Had a different bidder purchased the Miami Marlins, superstar Giancarlo Stanton might have remained in Florida. Instead, the Bruce Sherman/Derek Jeter group, which outbid several rivals and bought the team for $1.2 billion, traded the superstar outfielder to the New York Yankees earlier this month. The new owners are intent on scaling back payroll.
Stanton signed a back-loaded, 13-year, $325 million contract with the Marlins and its owner Jeffery Loria in 2014, which the new ownership determined was unaffordable, given that the group aims for a payroll maximum of $90 million. Lackluster fan support is a significant part of the cash flow challenge for the Marlins, as it is for their American League counterpart, the Tampa Bay Rays, which traded its homegrown star and franchise cornerstone Evan Longoria about a week ago to the San Francisco Giants. In a Catch-22, trading established stars and popular players will likely exacerbate the box-office shortfall, however. The Marlins moved to a new stadium, Marlins Park, in 2012, but attendance still lags most other MLB teams.
The Yankees, a.k.a. the Evil Empire, are now reportedly on the hook for about $265 million of the $295 million left on Stanton’s contract, with the Marlins agreeing to chip in about $30 million as part of the deal. The 2017 National League MVP and lifetime.268 hitter, Stanton blasted 59 home runs last season, along with 132 RBI.
Stanton broke into the big leagues with the-then Florida Marlins in June 2010.
In recent days, the Marlins also traded away second baseman Dee Gordon to the Seattle Mariners and left fielder Marcell Ozuna to the St. Louis Cardinals. According to MLB Trade Rumors and other outlets, the team is listening to offers for center fielder Christian Yelich and catcher J.T. Realmuto.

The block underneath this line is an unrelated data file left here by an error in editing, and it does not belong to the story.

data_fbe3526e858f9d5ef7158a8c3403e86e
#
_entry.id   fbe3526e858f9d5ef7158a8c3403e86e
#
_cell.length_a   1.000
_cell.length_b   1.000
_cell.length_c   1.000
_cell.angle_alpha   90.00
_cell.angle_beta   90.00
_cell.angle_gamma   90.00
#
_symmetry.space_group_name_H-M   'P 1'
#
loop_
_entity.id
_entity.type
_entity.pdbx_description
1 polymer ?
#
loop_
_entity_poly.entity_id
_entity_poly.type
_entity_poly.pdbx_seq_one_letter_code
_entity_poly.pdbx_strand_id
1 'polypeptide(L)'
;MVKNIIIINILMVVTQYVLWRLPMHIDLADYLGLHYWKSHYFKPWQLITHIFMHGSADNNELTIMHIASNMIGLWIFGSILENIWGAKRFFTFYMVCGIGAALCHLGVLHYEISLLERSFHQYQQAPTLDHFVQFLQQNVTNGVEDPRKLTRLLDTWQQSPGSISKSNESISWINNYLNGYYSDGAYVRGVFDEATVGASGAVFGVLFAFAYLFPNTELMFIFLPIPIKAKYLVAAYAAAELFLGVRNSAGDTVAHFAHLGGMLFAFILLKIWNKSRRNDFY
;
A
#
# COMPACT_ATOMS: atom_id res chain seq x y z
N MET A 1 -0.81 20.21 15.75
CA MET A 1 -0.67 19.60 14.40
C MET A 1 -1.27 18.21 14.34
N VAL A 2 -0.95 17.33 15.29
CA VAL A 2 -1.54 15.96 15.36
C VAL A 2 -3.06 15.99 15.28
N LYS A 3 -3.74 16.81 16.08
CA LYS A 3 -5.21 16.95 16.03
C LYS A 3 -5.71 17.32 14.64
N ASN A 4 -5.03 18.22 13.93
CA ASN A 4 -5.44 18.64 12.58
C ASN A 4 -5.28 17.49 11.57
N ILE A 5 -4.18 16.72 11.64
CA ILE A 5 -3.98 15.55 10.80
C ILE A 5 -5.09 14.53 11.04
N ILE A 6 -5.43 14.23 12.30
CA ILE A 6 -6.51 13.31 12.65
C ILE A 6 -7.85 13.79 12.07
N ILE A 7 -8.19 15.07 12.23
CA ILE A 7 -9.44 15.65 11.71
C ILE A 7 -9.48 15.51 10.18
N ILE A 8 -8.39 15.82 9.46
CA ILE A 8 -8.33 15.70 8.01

According to Miami Herald columnist Barry Jackson, things could have worked out differently under another boss.
“Miami businessman Jorge Mas conveyed to me this month that if his Marlins offer had been accepted, he would have had a $130 million payroll in 2018, retained Giancarlo Stanton and hired a new general manager…Wayne Rothbaum, who had a good chance to buy the team before one of his $200 million investors dropped out late, did not return phone calls regarding what he would have done as Marlins owner. But a Major League Baseball source said his understanding was that the deep-pocked Rothbaum hadn’t planned to slash payroll in 2018 and was prepared to absorb substantial losses initially.”
Rothbaum allegedly planned to cut back on pay for front-office executives and allocate the cash to player salaries and the minor league system, Jackson added.
Jeter, the former Yankee, and current Marlins CEO, reportedly only invested $25 million in the Marlins transaction. If his $5 million a year salary is accurate, he will have paid himself back for the ownership stake in just five years. Jeter recently held a town hall meeting with Miami Marlins season ticket holders, and it didn’t go so well, with many fans expressing disagreement with the direction the team is headed. Winners of the 1997 and 2003 World Series, the Miami Marlins have a history of dismantling the player roster in a “fire sale” because of red ink.